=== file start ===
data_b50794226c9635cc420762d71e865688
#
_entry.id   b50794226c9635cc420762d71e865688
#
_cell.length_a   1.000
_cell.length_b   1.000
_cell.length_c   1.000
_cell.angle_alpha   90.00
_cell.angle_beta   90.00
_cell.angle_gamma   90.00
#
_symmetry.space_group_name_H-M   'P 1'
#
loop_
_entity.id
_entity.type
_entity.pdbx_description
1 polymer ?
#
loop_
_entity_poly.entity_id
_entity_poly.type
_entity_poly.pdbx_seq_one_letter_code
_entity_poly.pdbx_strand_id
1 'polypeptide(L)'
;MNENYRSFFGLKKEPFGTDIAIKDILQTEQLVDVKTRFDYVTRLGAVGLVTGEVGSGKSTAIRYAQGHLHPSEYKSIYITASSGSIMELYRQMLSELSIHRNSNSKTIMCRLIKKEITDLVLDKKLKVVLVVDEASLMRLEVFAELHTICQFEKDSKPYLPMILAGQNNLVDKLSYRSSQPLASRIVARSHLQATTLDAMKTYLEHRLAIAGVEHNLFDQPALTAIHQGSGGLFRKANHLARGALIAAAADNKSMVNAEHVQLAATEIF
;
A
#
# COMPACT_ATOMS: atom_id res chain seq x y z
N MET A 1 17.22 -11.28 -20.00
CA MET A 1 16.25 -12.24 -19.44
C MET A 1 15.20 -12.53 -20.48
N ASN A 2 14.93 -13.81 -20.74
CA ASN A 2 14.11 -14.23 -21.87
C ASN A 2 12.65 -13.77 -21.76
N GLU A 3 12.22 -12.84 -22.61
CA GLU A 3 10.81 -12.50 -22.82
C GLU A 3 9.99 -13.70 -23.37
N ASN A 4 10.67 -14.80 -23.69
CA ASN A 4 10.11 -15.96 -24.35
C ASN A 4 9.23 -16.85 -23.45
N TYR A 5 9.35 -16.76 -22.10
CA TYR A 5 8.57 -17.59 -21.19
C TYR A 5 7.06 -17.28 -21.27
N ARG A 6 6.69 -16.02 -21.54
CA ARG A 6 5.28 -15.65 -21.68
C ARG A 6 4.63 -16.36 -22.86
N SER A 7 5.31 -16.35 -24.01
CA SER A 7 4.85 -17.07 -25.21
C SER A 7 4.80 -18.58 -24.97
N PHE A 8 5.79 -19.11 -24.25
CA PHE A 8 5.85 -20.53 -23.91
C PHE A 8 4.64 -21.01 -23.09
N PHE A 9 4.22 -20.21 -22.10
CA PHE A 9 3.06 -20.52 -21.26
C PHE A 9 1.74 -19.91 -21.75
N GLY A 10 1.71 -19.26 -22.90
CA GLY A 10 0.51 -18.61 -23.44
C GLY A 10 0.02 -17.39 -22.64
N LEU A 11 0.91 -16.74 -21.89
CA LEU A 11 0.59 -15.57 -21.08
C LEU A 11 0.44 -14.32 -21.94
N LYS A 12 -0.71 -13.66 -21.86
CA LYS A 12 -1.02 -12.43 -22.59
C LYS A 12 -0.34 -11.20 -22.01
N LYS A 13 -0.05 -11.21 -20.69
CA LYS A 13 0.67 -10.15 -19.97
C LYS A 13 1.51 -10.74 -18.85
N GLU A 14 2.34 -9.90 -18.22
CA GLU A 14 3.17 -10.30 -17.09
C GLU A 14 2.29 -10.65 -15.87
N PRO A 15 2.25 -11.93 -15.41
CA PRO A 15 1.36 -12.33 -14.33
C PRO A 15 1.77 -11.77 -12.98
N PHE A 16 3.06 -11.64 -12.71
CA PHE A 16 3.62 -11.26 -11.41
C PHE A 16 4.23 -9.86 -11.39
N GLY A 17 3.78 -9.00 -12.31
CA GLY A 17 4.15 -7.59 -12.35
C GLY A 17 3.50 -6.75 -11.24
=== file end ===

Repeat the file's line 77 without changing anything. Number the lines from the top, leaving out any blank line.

CA PHE A 16 3.62 -11.26 -11.41